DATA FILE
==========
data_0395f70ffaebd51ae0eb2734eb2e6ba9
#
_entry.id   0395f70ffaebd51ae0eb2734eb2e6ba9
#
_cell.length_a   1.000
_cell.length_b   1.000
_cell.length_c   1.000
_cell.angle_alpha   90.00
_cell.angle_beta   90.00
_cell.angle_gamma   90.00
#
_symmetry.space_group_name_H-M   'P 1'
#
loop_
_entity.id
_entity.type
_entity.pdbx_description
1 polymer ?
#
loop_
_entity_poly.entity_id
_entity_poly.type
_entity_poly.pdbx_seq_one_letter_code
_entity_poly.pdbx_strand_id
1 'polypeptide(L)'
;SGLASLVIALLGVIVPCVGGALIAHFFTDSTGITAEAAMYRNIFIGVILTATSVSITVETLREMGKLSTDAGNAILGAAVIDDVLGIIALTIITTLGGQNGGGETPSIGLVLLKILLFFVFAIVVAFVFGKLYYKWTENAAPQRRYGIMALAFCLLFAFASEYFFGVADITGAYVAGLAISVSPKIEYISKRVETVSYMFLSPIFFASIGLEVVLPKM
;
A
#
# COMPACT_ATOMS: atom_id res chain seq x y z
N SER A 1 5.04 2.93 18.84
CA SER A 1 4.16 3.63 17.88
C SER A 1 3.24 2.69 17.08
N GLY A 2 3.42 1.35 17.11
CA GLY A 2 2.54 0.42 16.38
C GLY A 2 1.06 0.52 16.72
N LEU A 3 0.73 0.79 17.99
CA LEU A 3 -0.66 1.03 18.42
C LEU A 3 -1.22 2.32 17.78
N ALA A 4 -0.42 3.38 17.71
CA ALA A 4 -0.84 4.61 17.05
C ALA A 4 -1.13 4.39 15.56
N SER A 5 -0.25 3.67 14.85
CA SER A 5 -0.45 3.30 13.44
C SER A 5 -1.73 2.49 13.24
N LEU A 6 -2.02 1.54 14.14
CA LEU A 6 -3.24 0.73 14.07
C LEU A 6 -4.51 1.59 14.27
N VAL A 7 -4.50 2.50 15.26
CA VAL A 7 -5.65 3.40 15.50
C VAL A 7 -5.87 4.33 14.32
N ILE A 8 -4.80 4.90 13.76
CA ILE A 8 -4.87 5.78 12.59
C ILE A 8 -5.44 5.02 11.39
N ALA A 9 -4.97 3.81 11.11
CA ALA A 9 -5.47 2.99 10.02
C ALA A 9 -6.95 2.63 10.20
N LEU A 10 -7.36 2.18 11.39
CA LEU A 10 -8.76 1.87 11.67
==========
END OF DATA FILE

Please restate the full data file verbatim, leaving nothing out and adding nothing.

data_0395f70ffaebd51ae0eb2734eb2e6ba9
#
_entry.id   0395f70ffaebd51ae0eb2734eb2e6ba9
#
_cell.length_a   1.000
_cell.length_b   1.000
_cell.length_c   1.000
_cell.angle_alpha   90.00
_cell.angle_beta   90.00
_cell.angle_gamma   90.00
#
_symmetry.space_group_name_H-M   'P 1'
#
loop_
_entity.id
_entity.type
_entity.pdbx_description
1 polymer ?
#
loop_
_entity_poly.entity_id
_entity_poly.type
_entity_poly.pdbx_seq_one_letter_code
_entity_poly.pdbx_strand_id
1 'polypeptide(L)'
;SGLASLVIALLGVIVPCVGGALIAHFFTDSTGITAEAAMYRNIFIGVILTATSVSITVETLREMGKLSTDAGNAILGAAVIDDVLGIIALTIITTLGGQNGGGETPSIGLVLLKILLFFVFAIVVAFVFGKLYYKWTENAAPQRRYGIMALAFCLLFAFASEYFFGVADITGAYVAGLAISVSPKIEYISKRVETVSYMFLSPIFFASIGLEVVLPKM
;
A
#
# COMPACT_ATOMS: atom_id res chain seq x y z
N SER A 1 5.04 2.93 18.84
CA SER A 1 4.16 3.63 17.88
C SER A 1 3.24 2.69 17.08
N GLY A 2 3.42 1.35 17.11
CA GLY A 2 2.54 0.42 16.38
C GLY A 2 1.06 0.52 16.72
N LEU A 3 0.73 0.79 17.99
CA LEU A 3 -0.66 1.03 18.42
C LEU A 3 -1.22 2.32 17.78
N ALA A 4 -0.42 3.38 17.71
CA ALA A 4 -0.84 4.61 17.05
C ALA A 4 -1.13 4.39 15.56
N SER A 5 -0.25 3.67 14.85
CA SER A 5 -0.45 3.30 13.44
C SER A 5 -1.73 2.49 13.24
N LEU A 6 -2.02 1.54 14.14
CA LEU A 6 -3.24 0.73 14.07
C LEU A 6 -4.51 1.59 14.27
N VAL A 7 -4.50 2.50 15.26
CA VAL A 7 -5.65 3.40 15.50
C VAL A 7 -5.87 4.33 14.32
N ILE A 8 -4.80 4.90 13.76
CA ILE A 8 -4.87 5.78 12.59
C ILE A 8 -5.44 5.02 11.39
N ALA A 9 -4.97 3.81 11.11
CA ALA A 9 -5.47 2.99 10.02
C ALA A 9 -6.95 2.63 10.20
N LEU A 10 -7.36 2.18 11.39
CA LEU A 10 -8.76 1.87 11.67